I’m horrible at naming characters. Every writer has their own method, but I figured I’d share mine since it appears I’m not the only writer having trouble with this.
When I wrote Immortal Ties, I had a perfect vision in mind for each character and had them all named except one. The character would be a vampire that my main character, Dagan, had known for centuries and he was going to be tall, a biker, and German. I went ahead with creating a background for him, figured out what his likes and dislikes were, created a good, thorough character sketch and THEN began researching German names. I wanted popular names and unpopular ones, too. I eventually settled with Simon Nikolas as his name, even though it’s not a name I’d choose for my child. I chose a name that I knew would carry the character and serve a purpose, which it did.
But, I also chose this name because it started with an S. No other characters in that book had a name beginning with an S. At least not a main character and I already knew that Simon would be the hero in the next Immortal book. I don’t like having too many characters with names beginning with the same letter unless there is a set of twins named Tim and Tom or something like that–and even then, I shy away from it as much as possible.
I also try to choose names that are relevant to the character’s background. For example: If your character lives in medieval Romania, I find it highly unlikely his name would be Randy. Gyorgy, maybe. Or Fitzkobal. Or Pal. Not Randy. However, medieval Romanian people did have a lot of names that are just earlier versions of names we have today, so you can always choose a name like George and convert it to Gyorgy for your story. It just takes a little bit of research. And if your character is a vampire, he may have started out as Gyorgy and lived several centuries to become George. Finding names for historical characters can take a little bit of research (and this is where Google and Bing come in handy), but finding a relevant name is rewarding in the end. Never settle for guesses. Your readers are smarter than that and they deserve more.
Sometimes names for characters just sort of come out of nowhere. When I began writing Willow Lake, the name for my main character was just the first name I thought of. Celia Burne! I love the name Celia, though, and always wanted to use it, so I did. After I chose her name, everything about her seemed to just fall into place. Of course, most of her personality was already there, but little bits and pieces I hadn’t figured out began to weave themselves into the Celia Burne fabric lol. It’s perfectly fine to pick names this way, so never feel horrible or unprofessional because the names of your characters do not have some sort of special meaning.
A good way to find names you might like is to use Google or Bing to find baby names. When you find a name you like, read the meaning and sometimes that meaning can help you figure the rest of the character out if you haven’t already. If you have written a character sketch already (or developed one in your head), but you hadn’t chosen a name, sometimes the name meanings can help you write out scenes or visualize this character further.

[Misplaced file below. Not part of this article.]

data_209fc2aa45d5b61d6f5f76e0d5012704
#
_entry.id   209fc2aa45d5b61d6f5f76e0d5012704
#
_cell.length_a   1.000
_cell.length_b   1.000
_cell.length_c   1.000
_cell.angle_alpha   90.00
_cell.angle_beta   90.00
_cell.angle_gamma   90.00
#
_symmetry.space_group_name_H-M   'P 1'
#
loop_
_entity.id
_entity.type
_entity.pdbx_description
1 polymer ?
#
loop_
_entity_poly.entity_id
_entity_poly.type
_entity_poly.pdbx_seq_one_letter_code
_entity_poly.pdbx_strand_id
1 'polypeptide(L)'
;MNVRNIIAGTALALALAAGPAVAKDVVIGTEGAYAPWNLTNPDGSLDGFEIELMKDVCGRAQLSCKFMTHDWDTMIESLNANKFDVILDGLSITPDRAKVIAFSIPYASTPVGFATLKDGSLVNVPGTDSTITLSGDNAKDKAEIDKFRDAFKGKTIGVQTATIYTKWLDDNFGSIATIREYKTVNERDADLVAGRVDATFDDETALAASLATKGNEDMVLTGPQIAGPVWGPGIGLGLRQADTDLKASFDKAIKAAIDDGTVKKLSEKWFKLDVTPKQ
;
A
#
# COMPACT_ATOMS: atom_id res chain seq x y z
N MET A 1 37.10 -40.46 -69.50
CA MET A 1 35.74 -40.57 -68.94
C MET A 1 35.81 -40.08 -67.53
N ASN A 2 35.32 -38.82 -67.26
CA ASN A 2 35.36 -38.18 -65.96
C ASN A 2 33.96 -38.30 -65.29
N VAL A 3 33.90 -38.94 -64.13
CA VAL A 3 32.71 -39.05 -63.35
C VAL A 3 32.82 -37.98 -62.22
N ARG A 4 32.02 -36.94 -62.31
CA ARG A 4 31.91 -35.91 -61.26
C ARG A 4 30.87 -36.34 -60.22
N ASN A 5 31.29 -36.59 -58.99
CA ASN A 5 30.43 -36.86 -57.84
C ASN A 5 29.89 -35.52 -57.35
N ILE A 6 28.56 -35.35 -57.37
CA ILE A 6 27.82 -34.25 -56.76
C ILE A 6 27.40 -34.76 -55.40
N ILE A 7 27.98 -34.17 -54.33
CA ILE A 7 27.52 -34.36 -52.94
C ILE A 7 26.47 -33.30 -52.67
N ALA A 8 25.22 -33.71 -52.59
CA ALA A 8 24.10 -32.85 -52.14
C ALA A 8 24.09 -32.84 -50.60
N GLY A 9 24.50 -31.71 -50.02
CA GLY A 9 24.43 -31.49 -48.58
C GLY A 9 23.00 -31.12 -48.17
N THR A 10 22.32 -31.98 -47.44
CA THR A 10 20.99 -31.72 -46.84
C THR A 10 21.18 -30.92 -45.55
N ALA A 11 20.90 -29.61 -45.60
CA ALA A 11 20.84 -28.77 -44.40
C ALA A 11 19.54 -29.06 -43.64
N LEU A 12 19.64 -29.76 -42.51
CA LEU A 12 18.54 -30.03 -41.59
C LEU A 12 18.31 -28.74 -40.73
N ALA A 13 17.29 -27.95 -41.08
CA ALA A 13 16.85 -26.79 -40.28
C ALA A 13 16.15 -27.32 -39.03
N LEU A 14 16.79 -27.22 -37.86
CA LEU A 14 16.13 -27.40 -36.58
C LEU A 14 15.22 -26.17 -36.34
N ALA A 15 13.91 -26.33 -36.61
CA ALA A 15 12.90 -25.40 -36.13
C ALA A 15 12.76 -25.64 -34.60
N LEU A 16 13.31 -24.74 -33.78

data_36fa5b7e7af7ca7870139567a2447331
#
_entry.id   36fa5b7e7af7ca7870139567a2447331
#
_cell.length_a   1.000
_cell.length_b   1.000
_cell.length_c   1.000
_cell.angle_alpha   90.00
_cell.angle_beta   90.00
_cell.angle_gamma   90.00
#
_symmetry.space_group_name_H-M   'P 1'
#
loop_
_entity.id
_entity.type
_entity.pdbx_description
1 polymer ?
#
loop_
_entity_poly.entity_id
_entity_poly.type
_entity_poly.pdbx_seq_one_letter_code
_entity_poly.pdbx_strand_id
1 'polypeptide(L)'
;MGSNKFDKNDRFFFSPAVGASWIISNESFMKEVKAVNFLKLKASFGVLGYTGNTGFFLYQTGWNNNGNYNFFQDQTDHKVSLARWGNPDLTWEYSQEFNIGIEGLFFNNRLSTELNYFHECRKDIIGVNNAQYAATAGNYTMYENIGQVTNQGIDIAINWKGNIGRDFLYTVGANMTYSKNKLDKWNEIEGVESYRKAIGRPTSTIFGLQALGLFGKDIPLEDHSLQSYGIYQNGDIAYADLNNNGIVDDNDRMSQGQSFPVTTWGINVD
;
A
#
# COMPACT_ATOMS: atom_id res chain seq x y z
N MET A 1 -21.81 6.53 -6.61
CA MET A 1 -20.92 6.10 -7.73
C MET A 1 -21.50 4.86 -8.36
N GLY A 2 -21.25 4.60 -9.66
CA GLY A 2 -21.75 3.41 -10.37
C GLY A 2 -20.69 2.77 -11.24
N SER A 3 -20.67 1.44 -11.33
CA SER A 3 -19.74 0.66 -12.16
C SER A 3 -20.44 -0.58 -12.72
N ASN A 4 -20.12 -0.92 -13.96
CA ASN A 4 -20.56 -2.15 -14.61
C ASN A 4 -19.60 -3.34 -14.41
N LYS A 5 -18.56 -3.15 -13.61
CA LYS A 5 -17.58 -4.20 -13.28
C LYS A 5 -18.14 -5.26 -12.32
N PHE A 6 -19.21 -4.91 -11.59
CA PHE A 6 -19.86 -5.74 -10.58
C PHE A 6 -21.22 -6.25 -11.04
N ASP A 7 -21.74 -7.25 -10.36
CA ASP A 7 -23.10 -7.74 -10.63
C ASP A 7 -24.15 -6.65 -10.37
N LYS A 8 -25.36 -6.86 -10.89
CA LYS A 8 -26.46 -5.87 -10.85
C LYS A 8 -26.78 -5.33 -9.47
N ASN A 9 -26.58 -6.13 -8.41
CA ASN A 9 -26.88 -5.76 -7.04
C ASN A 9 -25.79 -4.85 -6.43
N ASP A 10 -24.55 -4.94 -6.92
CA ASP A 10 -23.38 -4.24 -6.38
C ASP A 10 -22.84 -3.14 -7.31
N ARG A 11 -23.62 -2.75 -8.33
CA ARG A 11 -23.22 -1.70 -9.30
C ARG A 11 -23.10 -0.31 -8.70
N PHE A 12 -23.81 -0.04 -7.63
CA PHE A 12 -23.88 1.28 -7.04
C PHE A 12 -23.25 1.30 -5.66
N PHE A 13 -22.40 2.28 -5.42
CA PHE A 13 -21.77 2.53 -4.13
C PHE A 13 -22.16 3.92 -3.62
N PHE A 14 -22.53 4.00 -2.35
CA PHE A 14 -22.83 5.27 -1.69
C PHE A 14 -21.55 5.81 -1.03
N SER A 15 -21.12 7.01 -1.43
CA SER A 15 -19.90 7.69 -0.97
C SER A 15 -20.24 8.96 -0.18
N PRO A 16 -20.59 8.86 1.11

There is one thing I want to give warning about, though. When you’re writing a book and you choose your names, be careful about the connotation that comes with certain names.
Example: Ellen. Just about everybody knows someone named Ellen and there is also Ellen Degeneres. We all know who she is also. When you hear the name Ellen, you might think of your aunt Ellen who always wins the prize for best pie at the family reunion or you might think of Ellen Degeneres, which would take a reader’s mind away from the Ellen you want to write in your story because when you write a sentence that says, “Ellen walked down steps” your readers are imagining Ellen Degeneres dancing up and down the aisles at the studio where her shows are filmed. Be mindful of things like these–most popular names already have a connotation with readers.
This is where I’d say making sure your characters are very well fleshed out helps a great deal. This can ensure that your readers aren’t picturing Ellen Degeneres dancing every single time they read about your main character, Ellen. (As a side note, I’m now picturing Ellen Degeneres dancing in my head because I love her! HA! )
Go through lists of names before you decide and read through those lists until you find a name that stands out to you. Read about that name. Google to see if anyone famous has that name if you want to (just because it’s fun). But, you should never think that it’s harder than it is. Don’t get me wrong, it can be a serious pain in the butt, but when you find names you like and they work with the story, it’s great and it helps your story along.
In other news today…
I got a new book in the mail. I won a contest recently. Rhiannon Frater had written a new novella in the Pretty When She Dies universe, and she couldn’t choose a name for it. The contest was that the name with the most likes (I think…) won. Mine won. The title is Pretty When They Collide and the cover is great and I’m going to start reading it tonight just as soon as I finish helping my son with his homework.
A good book to read is what the doctor ordered, folks. Seriously, lately I’ve been running on fumes! And with that, I leave you 😀 Night, folks! ~Rhiannon Mills